The Yamaha YZF-R7 has finally made its official comeback into the current modern R family, but not in the way that most people would think. After months of speculation, the 2021 Yamaha YZF-R7 makes its debut to fill in the gap left in between the two vastly divided groups consisting of the high-performing R1, R1M, and R6, and the entry-level R15, R25, and R3.
Taking direct inspirations from the very popular Yamaha MT-07 naked platform, the 2021 Yamaha YZF-R7 comes with a number of enhancements to put it rightly in the everyday sports bike category. Judging by how Yamaha is marketing it, the new R7 will be a sports bike that you can ride comfortably on a daily basis, but with just enough oomph to trash around the circuit, just like its closest competitor right now, the Aprilia RS 660.
Starting with the looks, the 2021 Yamaha R7 carries that same 'R' design DNA thanks to that R1-inspired front fairing fitted with LED lights where the main one sits ride inside the front air intake of its front fairing (which Yamaha claims to be the slimmest in its sportbike family). You'll also notice the front air intake resembling the latest Yamaha YZR-M1, Yamaha's MotoGP prototype.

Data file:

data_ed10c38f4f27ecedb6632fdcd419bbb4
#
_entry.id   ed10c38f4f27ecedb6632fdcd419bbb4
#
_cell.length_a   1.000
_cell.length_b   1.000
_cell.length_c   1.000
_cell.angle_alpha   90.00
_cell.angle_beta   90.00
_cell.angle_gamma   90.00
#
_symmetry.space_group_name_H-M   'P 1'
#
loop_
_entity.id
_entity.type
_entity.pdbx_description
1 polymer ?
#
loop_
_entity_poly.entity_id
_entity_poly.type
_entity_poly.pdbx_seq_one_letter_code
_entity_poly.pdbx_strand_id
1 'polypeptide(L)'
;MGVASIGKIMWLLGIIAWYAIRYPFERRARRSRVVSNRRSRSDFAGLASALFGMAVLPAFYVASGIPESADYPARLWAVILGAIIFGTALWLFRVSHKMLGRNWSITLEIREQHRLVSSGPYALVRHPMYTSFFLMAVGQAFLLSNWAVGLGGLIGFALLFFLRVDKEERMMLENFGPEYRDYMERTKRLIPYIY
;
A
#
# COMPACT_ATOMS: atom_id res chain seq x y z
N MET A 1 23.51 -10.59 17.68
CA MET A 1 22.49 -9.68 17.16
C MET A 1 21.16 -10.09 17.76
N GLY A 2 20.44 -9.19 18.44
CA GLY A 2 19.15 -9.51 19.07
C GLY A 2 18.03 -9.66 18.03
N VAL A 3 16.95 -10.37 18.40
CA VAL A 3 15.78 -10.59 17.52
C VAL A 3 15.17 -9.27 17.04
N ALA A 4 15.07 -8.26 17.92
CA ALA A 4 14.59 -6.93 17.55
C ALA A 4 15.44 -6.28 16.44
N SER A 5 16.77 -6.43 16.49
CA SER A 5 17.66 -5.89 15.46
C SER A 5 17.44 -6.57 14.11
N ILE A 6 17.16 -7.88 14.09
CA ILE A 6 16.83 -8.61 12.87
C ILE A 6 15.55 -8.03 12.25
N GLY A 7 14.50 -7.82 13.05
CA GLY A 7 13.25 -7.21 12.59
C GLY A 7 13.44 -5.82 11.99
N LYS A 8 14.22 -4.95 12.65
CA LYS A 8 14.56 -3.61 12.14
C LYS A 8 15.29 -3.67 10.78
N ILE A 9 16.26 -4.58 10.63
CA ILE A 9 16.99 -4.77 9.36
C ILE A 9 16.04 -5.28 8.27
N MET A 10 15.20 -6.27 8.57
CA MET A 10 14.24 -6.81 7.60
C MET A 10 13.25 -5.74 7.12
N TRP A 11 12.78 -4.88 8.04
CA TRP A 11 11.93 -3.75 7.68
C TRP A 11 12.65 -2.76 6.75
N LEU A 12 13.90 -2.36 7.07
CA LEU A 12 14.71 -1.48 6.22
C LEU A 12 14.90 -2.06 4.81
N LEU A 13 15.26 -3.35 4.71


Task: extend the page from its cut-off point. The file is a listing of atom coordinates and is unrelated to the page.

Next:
The new Yamaha R7, however, is not just an MT-07 with a new face. Looking at the frame, the R7 still has that steel tube setup, but with enhanced aluminium plate braces in between the swingarm and rear engine mount for added rigidity. Its 689cc parallel-twin Crossplane 2 (CP2) engine still punches out 72hp and 67Nm of torque (just like the MT-07), but with a few sportier additions.
These enhanced features are forged aluminium pistons, direct-plated cylinders to the crankcase, and an assist/slipper clutch. These make the R7 more reliable considering its nature of providing a much more spirited riding style, as well as smoother operations thanks to the new clutch that Yamaha claims to be 33% lighter. Oh, there's also the optional up/down quickshifter. Tasty stuff.
Other highlights include completely revised dimensions for the rake, trail, and wheelbase specifically tailored for the R7, fully-adjustable KYB 41mm USD front forks, rear monoshock with preload and rebound adjustability, twin 298cc front discs with radially-mounted four-piston calipers (plus Brembo brake master cylinder), 13-litre fuel tank, 17-inch wheels (120/70 front, 180/55 rear) and a claimed wet weight of only 187kg.
The US market will be selling each unit at around $8,999 (around RM37,120). It's indeed an interesting model if Hong Leong Yamaha Motor decides to bring it in, and we have a strong feeling that it will (judging by how well the MT-07 and MT-09 been doing). Our educated guess for the price if it does arrive would be somewhere around the RM45,000 mark.